Diagonal Diverter Gap

Cedar Avenue Traffic Signal
At Cedar Avenue, the existing traffic signal will be modified so that Cedar Avenue always has a green signal unless a cyclist or pedestrian actuates a signal change by pushing a button.  Buttons have been placed on a small median in a location that will be accessible to cyclists.  This will be extremely helpful for cyclists.

Bicycle Actuated Signal

I’m excited to see how well this project is received. This project will likely determine whether bicycle boulevards will be implemented elsewhere in Minnesota.

23 comments to Riverlake Greenway Bicycle Boulevard

  • Melanie

    Great review. I’m excited to give it a try myself. Also- I never knew what a chicane was- thanks!

  • Excellent recap of the new RLGBB. I live just off of 42nd St in Longfellow, and they have been busy adding those curb extensions.

    I really wish they would add more of those diverter (or small neighborhood traffic circle or chicanes) in the area. It would break up the grid system and make neighborhoods feel smaller.

  • @emoeby – I wasn’t able to make it east of Hiawatha Avenue on this outing. Hopefully I’ll be able to make it out that direction within the next week or two. Do you think you’ll be riding much along 42nd street after construction is finished?

    I would welcome additional traffic calming throughout south Minneapolis as well. My preferences are skewed heavily towards traffic circles rather than diverters.

  • Give 42nd a few more weeks because it doesn’t look like they will be done anytime real soon.

    I work from home and so I don’t have to commute, so when I do get out for a ride, it’s more for enjoyment so I’ll get on the River Rd to the Parkway or Greenway.

    My only complaint is why another east-west route? Wouldn’t north-south be a lot more beneficial? Either improve the bike lanes along Portland/Park or create a similar bike path between the two on Oakland?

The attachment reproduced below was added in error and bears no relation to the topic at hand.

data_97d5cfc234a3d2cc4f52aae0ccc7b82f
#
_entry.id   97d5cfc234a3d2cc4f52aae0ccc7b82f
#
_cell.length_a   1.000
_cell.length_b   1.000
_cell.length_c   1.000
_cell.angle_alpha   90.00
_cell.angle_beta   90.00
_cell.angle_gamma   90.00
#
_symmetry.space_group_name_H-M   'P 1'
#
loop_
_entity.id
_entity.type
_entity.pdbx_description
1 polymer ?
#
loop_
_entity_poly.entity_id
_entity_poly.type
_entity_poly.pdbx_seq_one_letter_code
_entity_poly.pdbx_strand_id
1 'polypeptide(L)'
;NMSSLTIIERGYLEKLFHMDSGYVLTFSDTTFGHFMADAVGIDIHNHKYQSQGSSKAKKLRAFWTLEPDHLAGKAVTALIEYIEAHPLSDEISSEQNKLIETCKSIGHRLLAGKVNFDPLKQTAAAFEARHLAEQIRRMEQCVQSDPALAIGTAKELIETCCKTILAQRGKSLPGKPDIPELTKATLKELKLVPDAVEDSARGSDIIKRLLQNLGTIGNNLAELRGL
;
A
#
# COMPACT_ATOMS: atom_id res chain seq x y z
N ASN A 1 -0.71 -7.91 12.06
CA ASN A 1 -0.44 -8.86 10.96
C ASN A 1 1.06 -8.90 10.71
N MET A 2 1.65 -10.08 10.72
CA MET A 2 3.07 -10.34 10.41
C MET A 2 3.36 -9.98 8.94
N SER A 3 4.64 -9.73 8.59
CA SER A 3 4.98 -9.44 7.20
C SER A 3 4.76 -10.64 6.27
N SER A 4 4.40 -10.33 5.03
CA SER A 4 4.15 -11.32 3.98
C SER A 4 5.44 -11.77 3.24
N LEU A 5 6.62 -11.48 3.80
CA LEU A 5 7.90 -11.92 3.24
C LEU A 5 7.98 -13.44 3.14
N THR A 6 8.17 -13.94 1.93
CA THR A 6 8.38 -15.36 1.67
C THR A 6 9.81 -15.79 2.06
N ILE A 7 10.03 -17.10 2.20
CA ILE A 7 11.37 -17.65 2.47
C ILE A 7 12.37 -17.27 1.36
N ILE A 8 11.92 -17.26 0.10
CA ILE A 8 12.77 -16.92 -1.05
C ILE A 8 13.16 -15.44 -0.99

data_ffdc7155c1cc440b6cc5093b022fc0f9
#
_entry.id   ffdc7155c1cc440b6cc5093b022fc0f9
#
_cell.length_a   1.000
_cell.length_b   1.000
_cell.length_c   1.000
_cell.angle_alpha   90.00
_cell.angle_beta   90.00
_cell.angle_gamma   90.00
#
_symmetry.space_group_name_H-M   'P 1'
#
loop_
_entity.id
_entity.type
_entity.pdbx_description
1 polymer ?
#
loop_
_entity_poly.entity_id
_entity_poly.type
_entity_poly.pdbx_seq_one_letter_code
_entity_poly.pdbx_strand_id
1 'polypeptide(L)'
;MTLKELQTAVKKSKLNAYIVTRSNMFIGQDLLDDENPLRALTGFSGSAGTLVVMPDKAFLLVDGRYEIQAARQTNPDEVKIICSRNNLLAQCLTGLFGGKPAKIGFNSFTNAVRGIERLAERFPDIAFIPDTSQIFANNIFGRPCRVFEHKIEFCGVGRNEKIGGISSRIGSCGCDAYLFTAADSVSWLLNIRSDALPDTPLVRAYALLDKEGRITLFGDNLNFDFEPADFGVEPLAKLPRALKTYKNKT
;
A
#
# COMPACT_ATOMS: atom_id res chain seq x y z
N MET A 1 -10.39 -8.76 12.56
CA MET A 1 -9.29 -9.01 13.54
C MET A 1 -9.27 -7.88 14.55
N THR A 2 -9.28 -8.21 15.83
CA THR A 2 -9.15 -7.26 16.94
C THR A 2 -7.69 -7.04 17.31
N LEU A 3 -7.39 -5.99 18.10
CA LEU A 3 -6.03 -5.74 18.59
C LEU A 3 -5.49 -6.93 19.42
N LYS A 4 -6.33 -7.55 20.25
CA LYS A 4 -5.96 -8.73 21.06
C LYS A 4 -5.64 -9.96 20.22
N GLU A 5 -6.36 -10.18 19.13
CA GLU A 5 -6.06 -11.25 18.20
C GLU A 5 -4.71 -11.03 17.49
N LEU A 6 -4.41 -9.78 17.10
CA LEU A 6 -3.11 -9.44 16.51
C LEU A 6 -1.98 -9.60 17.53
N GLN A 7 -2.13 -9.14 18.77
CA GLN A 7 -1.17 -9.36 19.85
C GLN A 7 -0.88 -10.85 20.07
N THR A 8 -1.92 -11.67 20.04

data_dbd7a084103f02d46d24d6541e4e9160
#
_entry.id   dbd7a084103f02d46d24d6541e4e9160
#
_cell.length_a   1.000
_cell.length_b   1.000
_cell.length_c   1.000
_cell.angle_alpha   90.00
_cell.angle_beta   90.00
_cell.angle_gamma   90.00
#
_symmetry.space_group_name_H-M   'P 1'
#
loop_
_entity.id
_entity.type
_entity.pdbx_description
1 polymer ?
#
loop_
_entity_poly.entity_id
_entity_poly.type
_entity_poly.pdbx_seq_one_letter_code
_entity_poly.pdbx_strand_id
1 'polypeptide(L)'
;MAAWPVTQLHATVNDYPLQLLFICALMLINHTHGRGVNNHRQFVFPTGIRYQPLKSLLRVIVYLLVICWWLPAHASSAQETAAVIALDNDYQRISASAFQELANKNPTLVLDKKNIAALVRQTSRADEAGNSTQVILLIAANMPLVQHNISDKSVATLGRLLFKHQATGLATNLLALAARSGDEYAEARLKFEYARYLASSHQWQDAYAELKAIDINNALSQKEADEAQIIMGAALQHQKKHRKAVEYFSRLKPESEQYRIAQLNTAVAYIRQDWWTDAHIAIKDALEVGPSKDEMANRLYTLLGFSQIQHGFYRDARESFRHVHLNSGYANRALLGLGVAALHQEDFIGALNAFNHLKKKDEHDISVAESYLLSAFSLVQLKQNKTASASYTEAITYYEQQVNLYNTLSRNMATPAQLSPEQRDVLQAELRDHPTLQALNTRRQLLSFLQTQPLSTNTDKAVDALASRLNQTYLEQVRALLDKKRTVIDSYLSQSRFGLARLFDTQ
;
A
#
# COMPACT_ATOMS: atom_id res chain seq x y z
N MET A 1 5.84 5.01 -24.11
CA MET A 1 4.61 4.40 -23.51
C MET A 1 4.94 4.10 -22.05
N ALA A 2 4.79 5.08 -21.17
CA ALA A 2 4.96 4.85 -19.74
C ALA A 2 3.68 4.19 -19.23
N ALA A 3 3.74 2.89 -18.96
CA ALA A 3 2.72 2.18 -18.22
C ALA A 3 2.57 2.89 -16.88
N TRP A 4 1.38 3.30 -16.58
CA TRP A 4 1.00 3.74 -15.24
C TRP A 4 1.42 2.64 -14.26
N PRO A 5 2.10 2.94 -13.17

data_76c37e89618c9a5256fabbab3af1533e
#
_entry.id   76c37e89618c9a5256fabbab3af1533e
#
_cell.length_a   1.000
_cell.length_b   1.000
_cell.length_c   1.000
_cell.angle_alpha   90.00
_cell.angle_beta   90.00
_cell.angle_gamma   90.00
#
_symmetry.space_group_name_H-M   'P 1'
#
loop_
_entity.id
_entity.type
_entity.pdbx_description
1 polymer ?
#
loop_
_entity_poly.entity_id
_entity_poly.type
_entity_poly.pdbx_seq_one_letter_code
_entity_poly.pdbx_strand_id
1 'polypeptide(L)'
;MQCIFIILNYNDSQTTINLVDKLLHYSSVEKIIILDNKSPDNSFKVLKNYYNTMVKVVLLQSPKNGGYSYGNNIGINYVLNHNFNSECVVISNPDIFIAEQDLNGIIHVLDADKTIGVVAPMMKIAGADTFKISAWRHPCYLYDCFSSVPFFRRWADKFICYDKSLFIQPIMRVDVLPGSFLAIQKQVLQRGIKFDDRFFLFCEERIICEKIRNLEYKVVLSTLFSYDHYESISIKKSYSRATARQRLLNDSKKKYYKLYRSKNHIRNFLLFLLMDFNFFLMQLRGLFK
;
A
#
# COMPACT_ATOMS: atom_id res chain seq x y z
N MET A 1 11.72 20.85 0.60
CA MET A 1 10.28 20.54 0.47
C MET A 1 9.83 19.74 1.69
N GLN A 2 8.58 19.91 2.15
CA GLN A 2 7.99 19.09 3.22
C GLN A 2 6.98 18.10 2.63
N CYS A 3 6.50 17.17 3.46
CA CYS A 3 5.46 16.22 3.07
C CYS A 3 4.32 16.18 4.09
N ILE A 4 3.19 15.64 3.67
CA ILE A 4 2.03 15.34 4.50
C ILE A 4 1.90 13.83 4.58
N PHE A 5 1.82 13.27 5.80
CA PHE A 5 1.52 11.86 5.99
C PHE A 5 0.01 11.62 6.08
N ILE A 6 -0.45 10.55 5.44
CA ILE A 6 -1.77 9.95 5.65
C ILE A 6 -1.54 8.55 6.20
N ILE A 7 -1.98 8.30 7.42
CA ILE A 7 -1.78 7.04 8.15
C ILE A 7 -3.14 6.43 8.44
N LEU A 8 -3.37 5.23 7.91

• @emoeby – why another east/west route? That’s a good question, & I don’t know the answer. I know that the completion of the RiverLake Greenway has been a long time coming, meaning that this round of construction is officially “Phase III” of the RiverLake Greenway, the first two phases of which pre-date my relocation to Minneapolis 5 years ago. Presumably, the bike lanes on 40th Street west of I-35W were part of an earlier phase. So all that is just to say that the RiverLake Greenway had some institutional and neighborhood momentum behind it, which can be critical in getting projects on the ground.

    As for north/south routes, keep your ear open for info about the Southern Bike Connection, a (meandering) north/south bicycle boulevard currently in the planning stages.

  • Joe

    Good review, I agree with all of your sentiments.

    Two comments that are really just a general complaint of mine about this project.

    1) It should have happened on 42nd Street on the portion west of Hiawatha (less hilly, more things you would actually bike to). I don’t see myself ever using this facility and I live 1.5 blocks away from it, 42nd will continue to be my route of choice.

    2) It seems to be a generally uncoordinated grab-bag of “best practices” that have little consideration for their relationship to one another. As a bicyclist you shouldn’t have to learn how to go through a new intersection design every other block.

    Okay, I’m done ranting. Overall, nice to have bicycle facilities to complain about in the first place!

  • @Joe – you’ve hit all of the most common criticisms of bicycle boulevards. I will also probably choose 42nd (or 38th) over 40th as well. I have to remind myself that I’m not the target audience for bicycle boulevards, however. These facilities offer very little to cyclists that are already comfortable riding on 42nd or 38th. This facility is supposed appeal to cyclists who want more separation from traffic than 38th or 42nd can offer.

  • Moe

    What’s the point of spending all that time and money on a project if bike commuters won’t use it? I don’t understand that at all.

  • @Moe – well, we hope that bicycle boulevards will do two things:
    1) provide experienced and fearless riders an easier route option for the times when they’d rather just mosey along without worrying about traffic
    2) encourage new riders who currently don’t ride because none of the existing options are attractive.

    In other words, bicycle boulevards are an acknowledgement that commuters aren’t the only market out there. Certainly, though, it’s worth questioning whether this is the best use of cycling funds.

  • Alex B.